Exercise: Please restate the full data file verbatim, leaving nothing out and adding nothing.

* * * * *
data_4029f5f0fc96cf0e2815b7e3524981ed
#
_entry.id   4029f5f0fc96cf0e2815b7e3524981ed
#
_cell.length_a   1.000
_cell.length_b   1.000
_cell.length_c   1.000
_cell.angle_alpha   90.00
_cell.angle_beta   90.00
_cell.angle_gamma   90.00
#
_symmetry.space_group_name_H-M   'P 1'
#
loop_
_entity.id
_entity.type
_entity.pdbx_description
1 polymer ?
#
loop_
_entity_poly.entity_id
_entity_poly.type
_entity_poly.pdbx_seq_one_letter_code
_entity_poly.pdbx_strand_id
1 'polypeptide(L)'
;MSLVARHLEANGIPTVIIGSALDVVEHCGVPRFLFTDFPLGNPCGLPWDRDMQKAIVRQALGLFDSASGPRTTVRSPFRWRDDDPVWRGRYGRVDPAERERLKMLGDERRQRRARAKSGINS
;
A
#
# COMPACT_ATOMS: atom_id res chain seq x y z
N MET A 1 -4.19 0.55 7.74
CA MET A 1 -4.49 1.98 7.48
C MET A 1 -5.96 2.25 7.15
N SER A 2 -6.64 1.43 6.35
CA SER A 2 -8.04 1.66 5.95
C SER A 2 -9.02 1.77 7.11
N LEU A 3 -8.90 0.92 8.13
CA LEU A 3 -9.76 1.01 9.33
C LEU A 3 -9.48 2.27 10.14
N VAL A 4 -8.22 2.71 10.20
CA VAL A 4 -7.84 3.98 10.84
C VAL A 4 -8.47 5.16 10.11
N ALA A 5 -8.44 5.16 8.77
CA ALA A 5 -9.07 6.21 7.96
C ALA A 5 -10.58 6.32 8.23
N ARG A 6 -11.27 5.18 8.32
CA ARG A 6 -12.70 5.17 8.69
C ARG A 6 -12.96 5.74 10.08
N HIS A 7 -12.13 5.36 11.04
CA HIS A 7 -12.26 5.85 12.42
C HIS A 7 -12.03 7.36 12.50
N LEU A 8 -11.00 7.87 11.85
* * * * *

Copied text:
data_4029f5f0fc96cf0e2815b7e3524981ed
#
_entry.id   4029f5f0fc96cf0e2815b7e3524981ed
#
_cell.length_a   1.000
_cell.length_b   1.000
_cell.length_c   1.000
_cell.angle_alpha   90.00
_cell.angle_beta   90.00
_cell.angle_gamma   90.00
#
_symmetry.space_group_name_H-M   'P 1'
#
loop_
_entity.id
_entity.type
_entity.pdbx_description
1 polymer ?
#
loop_
_entity_poly.entity_id
_entity_poly.type
_entity_poly.pdbx_seq_one_letter_code
_entity_poly.pdbx_strand_id
1 'polypeptide(L)'
;MSLVARHLEANGIPTVIIGSALDVVEHCGVPRFLFTDFPLGNPCGLPWDRDMQKAIVRQALGLFDSASGPRTTVRSPFRWRDDDPVWRGRYGRVDPAERERLKMLGDERRQRRARAKSGINS
;
A
#
# COMPACT_ATOMS: atom_id res chain seq x y z
N MET A 1 -4.19 0.55 7.74
CA MET A 1 -4.49 1.98 7.48
C MET A 1 -5.96 2.25 7.15
N SER A 2 -6.64 1.43 6.35
CA SER A 2 -8.04 1.66 5.95
C SER A 2 -9.02 1.77 7.11
N LEU A 3 -8.90 0.92 8.13
CA LEU A 3 -9.76 1.01 9.33
C LEU A 3 -9.48 2.27 10.14
N VAL A 4 -8.22 2.71 10.20
CA VAL A 4 -7.84 3.98 10.84
C VAL A 4 -8.47 5.16 10.11
N ALA A 5 -8.44 5.16 8.77
CA ALA A 5 -9.07 6.21 7.96
C ALA A 5 -10.58 6.32 8.23
N ARG A 6 -11.27 5.18 8.32
CA ARG A 6 -12.70 5.17 8.69
C ARG A 6 -12.96 5.74 10.08
N HIS A 7 -12.13 5.36 11.04
CA HIS A 7 -12.26 5.85 12.42
C HIS A 7 -12.03 7.36 12.50
N LEU A 8 -11.00 7.87 11.85